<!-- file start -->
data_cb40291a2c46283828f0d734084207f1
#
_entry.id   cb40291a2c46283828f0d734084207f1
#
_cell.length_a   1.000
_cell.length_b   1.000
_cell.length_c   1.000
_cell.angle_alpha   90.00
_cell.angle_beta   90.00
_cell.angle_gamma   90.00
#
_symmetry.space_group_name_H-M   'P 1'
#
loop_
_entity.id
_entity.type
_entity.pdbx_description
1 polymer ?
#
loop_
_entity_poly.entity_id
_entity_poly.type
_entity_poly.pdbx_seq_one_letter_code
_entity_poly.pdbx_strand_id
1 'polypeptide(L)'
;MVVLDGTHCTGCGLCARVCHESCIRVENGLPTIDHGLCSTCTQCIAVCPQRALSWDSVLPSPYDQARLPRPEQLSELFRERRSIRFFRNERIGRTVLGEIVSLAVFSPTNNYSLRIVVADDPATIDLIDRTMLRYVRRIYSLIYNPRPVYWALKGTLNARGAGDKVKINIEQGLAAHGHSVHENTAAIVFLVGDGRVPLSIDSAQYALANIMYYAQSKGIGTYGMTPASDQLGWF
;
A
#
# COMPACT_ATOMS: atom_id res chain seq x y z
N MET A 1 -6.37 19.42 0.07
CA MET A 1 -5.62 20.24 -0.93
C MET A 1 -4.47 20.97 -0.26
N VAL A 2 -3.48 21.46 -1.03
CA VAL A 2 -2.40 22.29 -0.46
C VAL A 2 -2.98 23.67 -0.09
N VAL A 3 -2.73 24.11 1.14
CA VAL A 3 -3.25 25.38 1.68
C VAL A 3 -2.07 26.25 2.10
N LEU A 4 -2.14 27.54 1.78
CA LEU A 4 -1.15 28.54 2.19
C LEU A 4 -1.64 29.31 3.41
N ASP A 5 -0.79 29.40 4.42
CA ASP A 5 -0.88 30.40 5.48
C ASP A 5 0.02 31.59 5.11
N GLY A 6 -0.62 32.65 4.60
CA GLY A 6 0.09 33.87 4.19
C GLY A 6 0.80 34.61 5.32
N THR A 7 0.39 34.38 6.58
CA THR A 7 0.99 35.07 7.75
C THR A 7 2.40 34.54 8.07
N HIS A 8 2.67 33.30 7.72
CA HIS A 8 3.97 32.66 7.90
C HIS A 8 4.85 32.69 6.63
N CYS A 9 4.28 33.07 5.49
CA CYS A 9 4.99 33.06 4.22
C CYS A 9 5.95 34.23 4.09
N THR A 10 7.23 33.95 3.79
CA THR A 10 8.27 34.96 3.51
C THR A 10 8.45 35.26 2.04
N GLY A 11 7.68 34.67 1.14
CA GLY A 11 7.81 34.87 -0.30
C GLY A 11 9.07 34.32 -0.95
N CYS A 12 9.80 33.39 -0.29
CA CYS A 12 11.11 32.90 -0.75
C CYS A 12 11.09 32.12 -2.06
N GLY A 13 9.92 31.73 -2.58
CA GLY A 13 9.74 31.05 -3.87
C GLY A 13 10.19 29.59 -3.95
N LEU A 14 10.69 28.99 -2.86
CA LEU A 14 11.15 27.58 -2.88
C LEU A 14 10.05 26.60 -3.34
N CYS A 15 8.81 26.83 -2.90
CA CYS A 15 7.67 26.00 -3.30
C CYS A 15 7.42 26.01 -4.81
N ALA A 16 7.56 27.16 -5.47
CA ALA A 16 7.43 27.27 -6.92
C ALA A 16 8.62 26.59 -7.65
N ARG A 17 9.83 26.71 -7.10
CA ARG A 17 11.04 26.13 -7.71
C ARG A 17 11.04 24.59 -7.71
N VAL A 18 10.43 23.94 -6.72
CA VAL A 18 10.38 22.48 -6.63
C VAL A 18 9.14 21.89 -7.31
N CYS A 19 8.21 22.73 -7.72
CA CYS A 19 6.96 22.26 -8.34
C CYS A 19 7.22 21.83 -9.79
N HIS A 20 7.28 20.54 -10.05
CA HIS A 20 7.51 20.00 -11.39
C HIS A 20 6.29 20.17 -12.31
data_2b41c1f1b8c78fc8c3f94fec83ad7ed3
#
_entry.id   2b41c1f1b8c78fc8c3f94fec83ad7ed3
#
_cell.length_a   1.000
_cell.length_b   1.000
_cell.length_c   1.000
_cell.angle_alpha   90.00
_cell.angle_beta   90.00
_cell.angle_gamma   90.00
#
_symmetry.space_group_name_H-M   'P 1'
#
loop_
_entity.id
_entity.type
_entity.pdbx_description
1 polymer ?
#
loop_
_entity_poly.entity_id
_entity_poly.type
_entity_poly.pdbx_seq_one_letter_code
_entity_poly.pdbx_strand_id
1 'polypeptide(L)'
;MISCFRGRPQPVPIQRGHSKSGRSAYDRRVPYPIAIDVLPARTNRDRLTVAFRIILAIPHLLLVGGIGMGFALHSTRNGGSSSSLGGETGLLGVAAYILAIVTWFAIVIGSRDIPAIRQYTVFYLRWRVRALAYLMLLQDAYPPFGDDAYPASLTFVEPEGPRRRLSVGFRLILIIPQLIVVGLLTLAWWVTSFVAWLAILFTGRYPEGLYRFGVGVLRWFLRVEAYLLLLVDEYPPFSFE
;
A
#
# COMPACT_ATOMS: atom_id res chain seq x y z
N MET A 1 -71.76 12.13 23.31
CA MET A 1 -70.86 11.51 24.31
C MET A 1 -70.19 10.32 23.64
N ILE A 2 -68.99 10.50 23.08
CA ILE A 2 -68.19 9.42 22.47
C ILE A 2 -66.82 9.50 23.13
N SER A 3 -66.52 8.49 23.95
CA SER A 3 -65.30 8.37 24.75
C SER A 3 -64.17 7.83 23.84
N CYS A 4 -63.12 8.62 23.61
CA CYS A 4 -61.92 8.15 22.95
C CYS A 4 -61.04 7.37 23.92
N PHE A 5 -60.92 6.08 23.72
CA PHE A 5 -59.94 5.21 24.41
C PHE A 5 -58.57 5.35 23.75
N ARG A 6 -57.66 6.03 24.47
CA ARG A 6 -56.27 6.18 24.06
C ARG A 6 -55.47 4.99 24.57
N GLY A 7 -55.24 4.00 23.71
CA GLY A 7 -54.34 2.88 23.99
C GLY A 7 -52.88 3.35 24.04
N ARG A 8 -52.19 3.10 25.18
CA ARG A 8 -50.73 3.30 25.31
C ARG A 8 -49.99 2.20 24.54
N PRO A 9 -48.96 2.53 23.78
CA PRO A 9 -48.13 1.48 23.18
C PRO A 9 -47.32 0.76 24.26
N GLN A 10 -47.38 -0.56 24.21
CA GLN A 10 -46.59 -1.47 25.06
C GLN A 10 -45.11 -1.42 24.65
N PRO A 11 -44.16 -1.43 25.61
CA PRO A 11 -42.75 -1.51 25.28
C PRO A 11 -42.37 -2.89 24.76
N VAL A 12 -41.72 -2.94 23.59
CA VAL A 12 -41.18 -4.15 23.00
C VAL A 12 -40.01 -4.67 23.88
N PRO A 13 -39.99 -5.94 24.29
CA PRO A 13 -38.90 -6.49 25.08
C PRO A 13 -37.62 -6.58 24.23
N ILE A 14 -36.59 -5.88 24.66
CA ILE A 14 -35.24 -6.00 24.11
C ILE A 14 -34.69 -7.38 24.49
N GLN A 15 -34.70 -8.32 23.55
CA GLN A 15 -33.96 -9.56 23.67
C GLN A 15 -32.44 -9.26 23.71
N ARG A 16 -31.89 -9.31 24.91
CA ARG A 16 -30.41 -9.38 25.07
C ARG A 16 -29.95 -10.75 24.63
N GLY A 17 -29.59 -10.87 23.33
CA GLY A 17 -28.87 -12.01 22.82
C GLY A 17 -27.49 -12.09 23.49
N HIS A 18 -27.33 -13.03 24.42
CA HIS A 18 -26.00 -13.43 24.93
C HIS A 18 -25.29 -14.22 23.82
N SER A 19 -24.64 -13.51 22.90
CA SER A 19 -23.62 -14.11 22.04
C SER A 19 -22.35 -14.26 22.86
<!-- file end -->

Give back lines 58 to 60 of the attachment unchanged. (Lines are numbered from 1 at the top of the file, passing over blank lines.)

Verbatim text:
N THR A 10 7.23 33.95 3.79
CA THR A 10 8.27 34.96 3.51
C THR A 10 8.45 35.26 2.04